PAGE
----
NSE’s F&O ban: All you need to know

By - Furquan Moharkan

The five stocks that have been put in the futures and options (F&O) ban for trade on Friday, October 8, 2021 by the National Stock Exchange (NSE) are: India’s public sector miner National Aluminium Company Limited (Nalco), public sector banks Canara Bank and Punjab National Bank (PNB), shadow bank Indiabulls Housing Finance, and Steel Authority of India (SAIL).

These securities are banned under the F&O segment because they have crossed 95% of the market-wide position limit (MWPL), as per the NSE – the world’s largest derivative exchange.

What is an F&O stock?

A stock futures contract – part of derivatives market – is meant for purchase or sale of a stock at a pre-set price for delivery on a later date. A call option on a stock would allow you to purchase the underlying asset at a pre-determined price on a future date, while a put option allows you to sell the underlying asset at a pre-set rate. Normally, delivery is not taken or given on the F&O segment. It is only the difference in buy or sell price, which is exchanged between buyers and sellers – who are unknown to each other.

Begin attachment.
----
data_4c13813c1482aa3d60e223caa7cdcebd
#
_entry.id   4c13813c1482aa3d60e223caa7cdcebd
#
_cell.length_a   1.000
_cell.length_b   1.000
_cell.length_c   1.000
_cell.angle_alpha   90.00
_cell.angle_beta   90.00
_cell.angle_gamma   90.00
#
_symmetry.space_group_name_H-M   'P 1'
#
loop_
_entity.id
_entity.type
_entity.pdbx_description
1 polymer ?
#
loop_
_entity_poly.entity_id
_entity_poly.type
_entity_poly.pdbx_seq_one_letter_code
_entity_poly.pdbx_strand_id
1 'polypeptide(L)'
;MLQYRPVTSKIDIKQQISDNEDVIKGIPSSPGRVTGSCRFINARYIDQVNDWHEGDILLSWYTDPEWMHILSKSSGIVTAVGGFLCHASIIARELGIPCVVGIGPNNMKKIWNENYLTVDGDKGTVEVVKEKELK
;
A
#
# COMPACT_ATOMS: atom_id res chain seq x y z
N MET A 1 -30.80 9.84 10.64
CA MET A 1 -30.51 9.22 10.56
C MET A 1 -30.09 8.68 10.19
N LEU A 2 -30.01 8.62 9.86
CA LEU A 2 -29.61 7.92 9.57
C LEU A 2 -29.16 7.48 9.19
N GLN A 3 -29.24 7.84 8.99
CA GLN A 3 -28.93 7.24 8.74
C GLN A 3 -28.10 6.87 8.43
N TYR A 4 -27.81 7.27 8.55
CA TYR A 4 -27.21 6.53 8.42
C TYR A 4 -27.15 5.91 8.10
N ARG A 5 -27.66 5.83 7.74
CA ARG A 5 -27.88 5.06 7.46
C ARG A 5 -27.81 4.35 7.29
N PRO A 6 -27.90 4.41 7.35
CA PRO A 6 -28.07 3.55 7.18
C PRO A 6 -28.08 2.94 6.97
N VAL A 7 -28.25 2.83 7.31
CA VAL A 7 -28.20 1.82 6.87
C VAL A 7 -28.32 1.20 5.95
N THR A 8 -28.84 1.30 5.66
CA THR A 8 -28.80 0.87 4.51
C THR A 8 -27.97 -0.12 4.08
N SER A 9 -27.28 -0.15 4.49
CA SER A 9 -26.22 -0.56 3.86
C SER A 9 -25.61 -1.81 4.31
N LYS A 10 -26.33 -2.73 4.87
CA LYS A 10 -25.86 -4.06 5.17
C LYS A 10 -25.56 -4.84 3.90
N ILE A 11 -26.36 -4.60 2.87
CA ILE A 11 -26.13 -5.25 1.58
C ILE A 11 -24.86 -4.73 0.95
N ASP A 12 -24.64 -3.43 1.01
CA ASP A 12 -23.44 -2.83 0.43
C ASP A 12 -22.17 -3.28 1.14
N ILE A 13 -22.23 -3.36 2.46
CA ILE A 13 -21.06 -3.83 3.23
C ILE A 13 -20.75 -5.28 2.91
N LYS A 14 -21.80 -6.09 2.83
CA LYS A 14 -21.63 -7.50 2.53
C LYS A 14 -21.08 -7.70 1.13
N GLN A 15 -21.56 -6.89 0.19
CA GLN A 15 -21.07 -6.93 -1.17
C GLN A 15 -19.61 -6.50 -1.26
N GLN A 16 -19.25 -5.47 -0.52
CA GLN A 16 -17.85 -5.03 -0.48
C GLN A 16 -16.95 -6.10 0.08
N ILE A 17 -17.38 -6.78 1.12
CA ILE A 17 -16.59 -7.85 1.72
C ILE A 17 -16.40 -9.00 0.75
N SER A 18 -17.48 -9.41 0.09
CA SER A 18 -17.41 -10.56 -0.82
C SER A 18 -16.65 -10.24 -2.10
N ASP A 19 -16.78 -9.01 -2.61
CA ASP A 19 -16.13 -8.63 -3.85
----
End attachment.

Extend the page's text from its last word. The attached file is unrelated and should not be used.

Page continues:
What is MWPL?

The MWPL (market-wide position limit) is set by the respective stock exchanges. The MWPL sets the maximum number of contracts that can be open at any time (referred as Open Interest). In case of NSE – which happens to be the world’s largest derivative exchange – the open interest limit is set at 95%. Therefore, the F&O contracts of a stock enter a ban period if the open interest crosses 95% of the MWPL.

What does it mean for investors?

In case of PNB, the move may hit the trading capabilities of 147 foreign portfolio investors (FPIs) and 1.6 million retail investors – many of whom would be Indians staying abroad. In case of NALCO, there are 135 FPIs and 3,267 non-resident Indians (NRIs) as investors. In case of Indiabulls, the shadow bank has 198 FPI investors, along with 3,160 NRI retail investors.